Gamma Brainwave Biofeedback: Posture is Important

Published Categorised as News, Brain Health, Brain Power, Brain Biofeedback

Posture. It isn’t just for looking good. It seemingly affects your physiology too.

I was having real trouble with my muscle tension (EMG) in today’s brain biofeedback (or neurofeedback) session. It was reminiscent of the old days, during my original stint with this therapy. As a result, I wasn’t doing too well. My heart rate was up and my gamma brainwave/EMG ratio was up and down instead of improving with each screen. Although EMG does affect gamma wave readings, technically it shouldn’t affect how well I can actually produce the darn gamma brainwaves, or so that was my understanding.

Well, maybe it does

After another not-too-bad three minutes playing a game with my brain on the computer, the results were again not great, in fact down. I was rather peeved. My trainer had me do an extra session to try once more to increase it and so leave on a high note.

Suddenly I wondered if maybe my neck was turtling more than usual. I made an effort to stretch it up and back, much to its stiff displeasure. My EMG dropped like a stone. Who knew the effort of keeping my neck straight would reduce tension not increase it!

Turns out there’s a reflex identified by Sir Charles Sherrington in which if you contract the antagonist muscle, the muscle you’re stretching will relax (and stretch more). So by contracting the muscles at the back of my neck, the ones in the front relaxed and thus, I guess, decreased the EMG.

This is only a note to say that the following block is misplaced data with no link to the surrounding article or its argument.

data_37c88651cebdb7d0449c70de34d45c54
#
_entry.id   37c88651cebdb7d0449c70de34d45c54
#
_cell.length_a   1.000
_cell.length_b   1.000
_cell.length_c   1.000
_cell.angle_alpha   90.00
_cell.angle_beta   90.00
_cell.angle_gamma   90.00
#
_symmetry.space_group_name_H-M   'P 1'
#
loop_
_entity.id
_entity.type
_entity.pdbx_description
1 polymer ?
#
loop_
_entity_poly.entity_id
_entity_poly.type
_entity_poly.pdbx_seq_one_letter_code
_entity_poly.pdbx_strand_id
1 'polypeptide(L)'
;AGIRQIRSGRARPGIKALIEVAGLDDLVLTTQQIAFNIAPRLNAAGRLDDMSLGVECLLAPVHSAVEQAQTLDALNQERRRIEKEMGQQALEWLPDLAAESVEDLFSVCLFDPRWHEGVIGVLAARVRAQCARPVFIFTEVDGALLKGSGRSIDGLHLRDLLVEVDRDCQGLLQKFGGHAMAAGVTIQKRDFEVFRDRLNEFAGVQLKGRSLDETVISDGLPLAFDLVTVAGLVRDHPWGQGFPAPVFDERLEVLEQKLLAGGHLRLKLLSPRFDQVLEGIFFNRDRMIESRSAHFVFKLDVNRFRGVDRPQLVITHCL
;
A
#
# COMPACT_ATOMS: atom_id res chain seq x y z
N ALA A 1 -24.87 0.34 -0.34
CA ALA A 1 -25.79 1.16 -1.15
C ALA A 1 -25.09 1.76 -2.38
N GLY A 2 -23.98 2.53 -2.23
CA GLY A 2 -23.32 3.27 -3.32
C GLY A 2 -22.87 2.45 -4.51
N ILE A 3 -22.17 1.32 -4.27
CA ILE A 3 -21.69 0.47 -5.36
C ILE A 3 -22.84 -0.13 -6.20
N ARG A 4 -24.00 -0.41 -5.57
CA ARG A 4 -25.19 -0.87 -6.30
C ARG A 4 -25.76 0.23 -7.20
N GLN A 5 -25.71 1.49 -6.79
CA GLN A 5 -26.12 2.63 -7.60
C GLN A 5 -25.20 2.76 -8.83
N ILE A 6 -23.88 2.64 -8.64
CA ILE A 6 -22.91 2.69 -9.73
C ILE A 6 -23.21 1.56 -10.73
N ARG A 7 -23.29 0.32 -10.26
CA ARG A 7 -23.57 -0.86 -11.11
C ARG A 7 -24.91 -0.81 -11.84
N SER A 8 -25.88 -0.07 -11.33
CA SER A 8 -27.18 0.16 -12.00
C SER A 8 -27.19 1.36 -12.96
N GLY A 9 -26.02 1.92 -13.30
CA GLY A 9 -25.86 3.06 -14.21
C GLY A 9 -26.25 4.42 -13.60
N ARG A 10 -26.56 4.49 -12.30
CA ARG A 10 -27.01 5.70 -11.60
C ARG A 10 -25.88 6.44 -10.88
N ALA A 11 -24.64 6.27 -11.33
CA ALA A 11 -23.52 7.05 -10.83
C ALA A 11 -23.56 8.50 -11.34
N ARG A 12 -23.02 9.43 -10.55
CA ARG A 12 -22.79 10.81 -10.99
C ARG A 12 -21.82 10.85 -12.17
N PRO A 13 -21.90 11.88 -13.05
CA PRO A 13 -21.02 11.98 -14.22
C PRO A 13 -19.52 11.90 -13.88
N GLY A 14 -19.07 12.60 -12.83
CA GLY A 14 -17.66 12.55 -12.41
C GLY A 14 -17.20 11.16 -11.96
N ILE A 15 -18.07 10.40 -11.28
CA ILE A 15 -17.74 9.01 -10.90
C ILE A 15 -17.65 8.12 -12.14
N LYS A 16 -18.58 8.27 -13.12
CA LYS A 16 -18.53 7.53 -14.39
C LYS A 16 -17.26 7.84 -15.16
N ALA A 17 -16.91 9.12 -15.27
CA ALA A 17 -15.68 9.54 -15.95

Even better, my heart rate dropped from 111 to 108. Finally.

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Even better better, my gamma wave/EMG ratio rose and then finally got back up into the 0.90s. That extra feedback session and change in posture made a diff. I did leave on a high note after all. I also was rather tired and hungry.

That was the other interesting thing. I ate an entire Simply Bar just before my session so that my brain had food to suck up while working hard. About in the middle of the first feedback screen — a roller coaster — hunger hit me with a vengeance. Holy cow! The CR-Pregabalin had increased my appetite in a way I was barely aware of; this was instant-on, demanding, feed-me-now appetite.

I fed it a nuts-and-fruit snack bar when I left. I fed it more when I got home and felt better for it.

The feedback screens I used this week were roller coaster (a short one-minute one then after adjusting speed, full three minutes), bowling, plane, sailboats, and HRV (heart rate variability with eyes closed and open) to warm up and cool down. The results (rounded to decimal places by me, which is a bit imprecise but will do for here):

Date Baseline HRV EC HRV Fdbk 1 Fdbk 2 Fdbk 3 Fdbk 4 Fdbk 5 HRV EC
27 Jun 0.83   0.88 0.90 0.90 0.91      
4 Jul 0.85 0.90 0.91 0.94 0.898 0.90     0.84
10 Jul 0.85 0.92 0.89 0.86 0.84 0.86 0.83 0.86 0.90
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